All in all, Sony's LCD models excel. We recommended them in last year's holiday gift guide, and we still can't find a cost-effective LCD product model lineup that beats them at displaying HDTV, DVD, and standard definition TV.
Over the summer, Sony released nine new high-end Bravia models (the W, XBR4 and XBR5 series), but they're pricey. The model we're recommending is the more economical 46-in. Sony Bravia LCD 1080p KDL-46V3000. It's this year's mild update of the KDL-46V2500, which Computerworld's Ken Mingis purchased late last year by. He's been very happy with it.
The 1080p KDL-46V3000 is available online and in big box stores in the US$2,050 to US$2,500 range.
TH-50PZ700U Price: US$2,200-US$2,700
Summary: Panasonic's first 50-in. 1080p plasma offers gorgeous, deeply saturated colors, superb HDTV and DVD playback, and very good quality standard-definition television.
46-in. Bravia V series KDL-46V2500 Price: US$2,050-US$2,500
Summary: Sony's 46-in. KDL-46V3000 1080p LCD HDTV occupies the sweet spot on the price/performance scale, offering near-plasma picture quality for a bit less money than plasma -- and it uses a lot less power.
Scot Finnie High-definition DVD player: Sony BDP-S300 Blu-ray disc player
The war is still raging between Blu-ray Disc and HD DVD, the two new high-definition DVD formats, but my mind has been made up for some time about which format is best. That's why I'm not going to recommend you hedge your bets and buy a dual player that can handle both formats. Blu-ray is going to be the winner. There, I said it.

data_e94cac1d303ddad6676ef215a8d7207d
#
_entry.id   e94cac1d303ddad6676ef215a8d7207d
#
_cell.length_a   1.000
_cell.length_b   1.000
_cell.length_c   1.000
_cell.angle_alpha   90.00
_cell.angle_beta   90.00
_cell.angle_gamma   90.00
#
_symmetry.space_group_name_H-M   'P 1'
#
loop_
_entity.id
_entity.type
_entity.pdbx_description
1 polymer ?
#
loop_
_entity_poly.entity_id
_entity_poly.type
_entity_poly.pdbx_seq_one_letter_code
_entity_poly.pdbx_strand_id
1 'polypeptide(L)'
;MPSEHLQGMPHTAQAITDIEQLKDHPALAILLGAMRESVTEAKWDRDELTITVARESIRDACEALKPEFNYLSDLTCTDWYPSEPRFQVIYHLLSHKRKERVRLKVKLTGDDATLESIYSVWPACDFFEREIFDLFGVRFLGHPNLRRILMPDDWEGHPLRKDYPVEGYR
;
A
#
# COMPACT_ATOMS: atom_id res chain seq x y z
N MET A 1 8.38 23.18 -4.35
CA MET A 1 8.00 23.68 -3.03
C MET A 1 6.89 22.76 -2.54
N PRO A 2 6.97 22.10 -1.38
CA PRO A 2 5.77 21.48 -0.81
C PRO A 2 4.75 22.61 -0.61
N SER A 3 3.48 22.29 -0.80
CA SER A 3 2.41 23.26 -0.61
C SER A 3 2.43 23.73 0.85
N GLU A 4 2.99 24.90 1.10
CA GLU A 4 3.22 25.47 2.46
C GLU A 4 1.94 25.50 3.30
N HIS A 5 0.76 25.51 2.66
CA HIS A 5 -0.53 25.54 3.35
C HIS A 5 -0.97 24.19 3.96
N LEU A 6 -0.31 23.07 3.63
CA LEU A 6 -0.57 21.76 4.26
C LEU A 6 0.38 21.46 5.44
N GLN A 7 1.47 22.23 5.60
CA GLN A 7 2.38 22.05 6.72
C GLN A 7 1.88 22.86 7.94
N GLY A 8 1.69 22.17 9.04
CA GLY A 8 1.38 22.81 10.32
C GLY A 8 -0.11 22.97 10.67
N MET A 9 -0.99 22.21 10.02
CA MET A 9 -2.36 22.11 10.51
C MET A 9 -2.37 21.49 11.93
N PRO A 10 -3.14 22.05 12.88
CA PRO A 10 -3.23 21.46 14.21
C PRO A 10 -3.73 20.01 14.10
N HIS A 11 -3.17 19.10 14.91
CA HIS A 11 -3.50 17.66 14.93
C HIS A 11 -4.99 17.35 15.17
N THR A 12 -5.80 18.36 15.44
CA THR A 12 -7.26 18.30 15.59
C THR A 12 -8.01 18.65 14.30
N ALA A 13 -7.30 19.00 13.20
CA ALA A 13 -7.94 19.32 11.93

In light of that, my recommendation for a midrange player is from Sony. I didn't just test the player myself, I toured retail stores asking sales managers what they'd recommend and why. What I came away with was that the Sony BDP-S300 is known in the industry as a workhorse of a machine that can play movies 17 hours a day -- day after day -- and never freeze a single frame.
While most of the people I talked to agreed that there isn't much difference among players when it comes to picture quality and durability, the BDP-S300 excels in both. The player handles DVD Video, DVD+R/+RW, DVD-R/-RW4, and CD playback. The BDP-S300 retails for US$499, but you can find it online for US$385 or so.
Summary: If you believe that Blu-ray is the DVD format of the future, then this is the player you want for picture quality and durability.
Lucas Mearian Video stabliizer: Grex
As time goes by, your DVD movie collection keeps getting larger, and you're probably using that old VCR less and less, if at all. But there are moments when you wish you could convert some of those copyright-protected VHS movies onto DVDs so you can clear out the space those huge tapes take up.
There are a variety of conversion software and hardware products available for this purpose, but one of the easiest to set up and use is the Grex advanced video stabilizer from Dimax Ltd. in Tel Aviv. The US$89 Grex plugs in between your VCR or DVD player and your DVD recorder using RCA connectors or S-video cables and allows you to copy, capture and view almost any copyright-protected content from protected TV channels via satellite or cable TV, set-top boxes, or PVR, DVR and TiVo units.
The Grex works well, though on some VHS-to-DVD conversions, a very light banding can be visible on the screen when playing the copied DVD.